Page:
PUE = Total data center energy usage / Energy used to run IT equipment
As a data center enhances its efficiency, a greater proportion of its energy is directed towards powering servers, leading to a reduction in its PUE value, which ideally approaches 1.

Using Less Energy

The above chart illustrates a notable trend: despite significant increases in internet traffic and compute workloads, energy consumption in data centers has stabilized. This achievement can be attributed to two critical factors: the optimization of Power Usage Effectiveness (PUE) and enhanced infrastructure efficiency.

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Improving PUE Efficiency

Enhancing PUE efficiency is key for data centers. As of 2020, the global average PUE stands at 1.59. Notably, major cloud providers outperform this, achieving PUE ratios ranging between 1.06 and 1.2.
Cooling servers consumes significant electricity, an area where cloud providers excel in innovation and PUE optimization compared to the wider industry.

Google employs cutting-edge cooling methods, leveraging highly efficient evaporative cooling and outside air instead of mechanical chillers whenever feasible. Additionally, they’ve implemented machine learning models to forecast optimal cooling configurations, resulting in a noteworthy 40% reduction in energy consumption.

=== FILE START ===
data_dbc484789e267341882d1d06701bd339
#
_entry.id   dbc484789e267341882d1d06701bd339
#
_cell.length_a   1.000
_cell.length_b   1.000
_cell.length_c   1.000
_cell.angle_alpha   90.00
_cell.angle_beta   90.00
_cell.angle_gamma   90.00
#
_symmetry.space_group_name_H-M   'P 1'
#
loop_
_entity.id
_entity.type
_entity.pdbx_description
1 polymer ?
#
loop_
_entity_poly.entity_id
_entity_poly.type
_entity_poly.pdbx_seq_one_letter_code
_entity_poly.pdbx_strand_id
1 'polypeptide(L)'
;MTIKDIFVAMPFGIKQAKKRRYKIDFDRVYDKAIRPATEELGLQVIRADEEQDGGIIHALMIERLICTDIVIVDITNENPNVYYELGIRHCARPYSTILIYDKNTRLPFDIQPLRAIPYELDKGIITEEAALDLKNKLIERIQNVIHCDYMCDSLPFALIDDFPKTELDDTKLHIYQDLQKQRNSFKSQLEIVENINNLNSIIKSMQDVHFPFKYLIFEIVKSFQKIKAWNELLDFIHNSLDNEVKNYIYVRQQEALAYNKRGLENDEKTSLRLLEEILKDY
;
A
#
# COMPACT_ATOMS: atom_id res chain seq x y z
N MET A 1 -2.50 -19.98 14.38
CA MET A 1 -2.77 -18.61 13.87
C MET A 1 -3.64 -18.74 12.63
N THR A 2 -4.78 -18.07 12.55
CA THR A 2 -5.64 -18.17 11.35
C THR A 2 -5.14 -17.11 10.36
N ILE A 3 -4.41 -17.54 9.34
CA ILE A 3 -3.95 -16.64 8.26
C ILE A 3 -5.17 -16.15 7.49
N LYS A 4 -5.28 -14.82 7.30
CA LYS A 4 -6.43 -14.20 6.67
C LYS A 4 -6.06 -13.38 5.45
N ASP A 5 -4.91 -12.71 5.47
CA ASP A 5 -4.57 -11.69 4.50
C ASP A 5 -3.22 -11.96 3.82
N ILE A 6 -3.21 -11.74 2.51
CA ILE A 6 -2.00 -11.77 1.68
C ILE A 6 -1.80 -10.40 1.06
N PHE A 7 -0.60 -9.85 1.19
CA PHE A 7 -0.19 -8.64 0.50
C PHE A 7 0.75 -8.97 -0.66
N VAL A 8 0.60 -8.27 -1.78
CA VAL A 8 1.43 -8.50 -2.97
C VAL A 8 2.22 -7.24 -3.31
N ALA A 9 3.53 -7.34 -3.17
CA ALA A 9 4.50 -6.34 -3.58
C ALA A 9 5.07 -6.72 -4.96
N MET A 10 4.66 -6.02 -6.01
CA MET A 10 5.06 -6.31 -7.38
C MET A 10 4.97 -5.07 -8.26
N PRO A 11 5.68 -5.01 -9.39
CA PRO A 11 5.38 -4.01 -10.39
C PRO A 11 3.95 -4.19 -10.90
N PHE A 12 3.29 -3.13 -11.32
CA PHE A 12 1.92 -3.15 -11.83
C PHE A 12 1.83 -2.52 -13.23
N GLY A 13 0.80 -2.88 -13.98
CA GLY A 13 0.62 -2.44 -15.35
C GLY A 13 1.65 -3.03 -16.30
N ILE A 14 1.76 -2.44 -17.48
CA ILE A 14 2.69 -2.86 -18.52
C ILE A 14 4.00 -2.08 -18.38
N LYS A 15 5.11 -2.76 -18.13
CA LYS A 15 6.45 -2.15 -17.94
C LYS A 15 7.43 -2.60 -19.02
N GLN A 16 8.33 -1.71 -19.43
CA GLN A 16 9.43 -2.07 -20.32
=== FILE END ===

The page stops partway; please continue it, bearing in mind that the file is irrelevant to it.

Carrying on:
Similarly, Azure adopts comparable techniques such as direct evaporation cooling, moving away from traditional water-based systems like water-cooled chillers.

However, even among cloud providers, not all data centers are equal. Facilities situated in colder regions such as Sweden and Finland benefit from naturally cooler climates, thereby requiring less energy for cooling operations.

Enhancing Infrastructure Efficiency

Cloud providers have significantly improved resource utilization and energy efficiency through increased virtualization and improved capacity planning. Conversely, on-premise data centers often need to be overprovisioned to accommodate scalability.Transitioning to the cloud can lead to a 20-30% boost in energy efficiency for applications, a trend particularly pronounced with major cloud providers.

Google boasts delivering seven times the computing power with the same electricity consumption, showcasing remarkable efficiency gains.

Azure claims up to 93% greater energy efficiency compared to on-premises solutions.
AWS asserts being 3.6 times more energy efficient than the median of surveyed U.S. enterprise data centers and up to five times more efficient than typical EU enterprise infrastructure.